NWS Juneau, Alaska issues their first-ever Severe Thunderstorm Warning — based on satellite imagery1-minute Mesoscale Domain Sector GOES-17 (GOES-West) “Red” Visible (0.64 µm) images (above) showed the development of thunderstorms over the far southern end of the Alaska Panhandle on 27 June 2019. These storms intensified as they moved southeastward toward the Misty Fjords area of Alaska (located east and southeast of Ketchikan PAKT) — and when a significant lightning jump was noted with the strongest storm, NWS Juneau issued their first-ever Severe Thunderstorm Warning at 0249 UTC. A few thunderstorm overshooting tops could be seen in the visible images (for example, at 0230 UTC).
The Severe Thunderstorm Warning polygon is shown below.GOES-17 “Clean” Infrared Window (10.35 µm) images (below) revealed minimum cloud-top infrared brightness temperatures around -60ºC (darker red enhancement). A comparison of GOES-17 “Red” Visible (0.64 µm) images at 1-minute intervals with GOES-15 Visible (0.63 µm) images at 15-30-minute intervals (below) helps to underscore the importance of 1-minute imagery for identifying and tracking the pulse-type of thunderstorms that developed on this day. Also evident is the brighter appearance of the GOES-17 Visible imagery — the ABI instrument on the newer GOES-R Series benefits from on-orbit visible calibration, which mitigates the visible detector degradation that plagued the older GOES series. Additional information about this severe thunderstorm event is available on a FDTD GOES Applications Webinar.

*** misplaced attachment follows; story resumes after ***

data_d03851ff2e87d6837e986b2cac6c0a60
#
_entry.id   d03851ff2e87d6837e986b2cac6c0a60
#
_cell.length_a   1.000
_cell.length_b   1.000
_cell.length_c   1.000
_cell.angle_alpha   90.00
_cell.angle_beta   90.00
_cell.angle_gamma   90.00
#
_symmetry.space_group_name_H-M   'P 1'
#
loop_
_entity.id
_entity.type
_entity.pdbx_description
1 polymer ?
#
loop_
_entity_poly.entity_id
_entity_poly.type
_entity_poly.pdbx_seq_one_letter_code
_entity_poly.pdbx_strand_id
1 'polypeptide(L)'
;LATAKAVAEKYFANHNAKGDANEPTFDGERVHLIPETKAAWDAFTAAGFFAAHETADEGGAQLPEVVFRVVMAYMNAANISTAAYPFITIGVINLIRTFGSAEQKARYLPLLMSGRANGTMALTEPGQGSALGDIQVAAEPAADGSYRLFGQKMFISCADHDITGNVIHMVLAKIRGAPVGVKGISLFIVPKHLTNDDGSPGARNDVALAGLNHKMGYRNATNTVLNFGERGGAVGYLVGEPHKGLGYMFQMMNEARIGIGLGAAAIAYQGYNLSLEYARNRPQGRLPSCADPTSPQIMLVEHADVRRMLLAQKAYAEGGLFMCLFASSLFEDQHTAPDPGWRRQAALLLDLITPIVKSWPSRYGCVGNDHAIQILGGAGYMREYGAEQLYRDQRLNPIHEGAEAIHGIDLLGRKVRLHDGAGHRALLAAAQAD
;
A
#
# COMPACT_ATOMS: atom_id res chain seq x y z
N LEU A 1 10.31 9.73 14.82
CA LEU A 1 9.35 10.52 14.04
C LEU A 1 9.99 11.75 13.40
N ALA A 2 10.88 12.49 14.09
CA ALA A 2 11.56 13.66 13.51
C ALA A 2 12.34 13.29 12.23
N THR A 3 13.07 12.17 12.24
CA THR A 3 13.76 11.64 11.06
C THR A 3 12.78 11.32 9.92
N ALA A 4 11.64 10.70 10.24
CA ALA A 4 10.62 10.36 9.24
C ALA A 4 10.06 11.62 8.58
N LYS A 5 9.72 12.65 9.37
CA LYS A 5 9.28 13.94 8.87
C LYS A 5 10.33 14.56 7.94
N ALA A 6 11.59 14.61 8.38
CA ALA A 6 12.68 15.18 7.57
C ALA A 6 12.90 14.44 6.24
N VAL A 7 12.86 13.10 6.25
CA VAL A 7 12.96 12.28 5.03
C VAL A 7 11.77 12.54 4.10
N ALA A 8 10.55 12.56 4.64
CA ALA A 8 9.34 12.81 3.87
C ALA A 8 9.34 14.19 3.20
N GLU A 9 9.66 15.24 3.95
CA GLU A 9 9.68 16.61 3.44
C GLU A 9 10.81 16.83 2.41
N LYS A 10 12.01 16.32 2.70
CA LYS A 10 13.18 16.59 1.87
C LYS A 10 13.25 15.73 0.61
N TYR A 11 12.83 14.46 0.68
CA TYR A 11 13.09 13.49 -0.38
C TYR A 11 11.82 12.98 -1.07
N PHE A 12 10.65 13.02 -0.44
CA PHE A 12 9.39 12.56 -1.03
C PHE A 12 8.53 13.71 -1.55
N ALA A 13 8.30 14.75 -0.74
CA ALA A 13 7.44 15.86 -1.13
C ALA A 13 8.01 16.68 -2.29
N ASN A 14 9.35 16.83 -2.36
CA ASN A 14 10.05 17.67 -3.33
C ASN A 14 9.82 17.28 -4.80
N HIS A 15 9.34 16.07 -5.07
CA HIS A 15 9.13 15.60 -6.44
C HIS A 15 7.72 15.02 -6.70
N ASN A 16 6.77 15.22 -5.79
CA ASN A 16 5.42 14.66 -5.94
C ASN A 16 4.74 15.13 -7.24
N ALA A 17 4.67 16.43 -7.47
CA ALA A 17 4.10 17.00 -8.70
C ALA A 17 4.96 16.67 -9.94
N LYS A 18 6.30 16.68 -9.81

On a side note, a larger-scale view of GOES-17 Visible imagery (below) showed a curious thin elongated feature moving southwestward from Yukon across the Alaska Panhandle to the Gulf of Alaska, which became more obvious later in the day as the lower sun angle increased forward scattering. This feature was casting a shadow onto the marine boundary layer stratus clouds over the Gulf of Alaska (0250 UTC image).This feature was also apparent in GOES-17 Near-Infrared “Cirrus” (1.38 µm) images (below), since that spectral band excels at the detection of atmospheric particles that are efficient scatterers of light (such as cirrus ice crystals, dust, smoke and volcanic ash/sulfate). In fact, this was a streamer of high-altitude sulfate from the Raikoke eruption on 21 June — and this thin volcanic filament could be unambiguously identified earlier in Cirrus imagery than in Visible imagery (for example, over Yukon at 1950 UTC, before forward scattering became large enough to aid identification at visible wavelengths).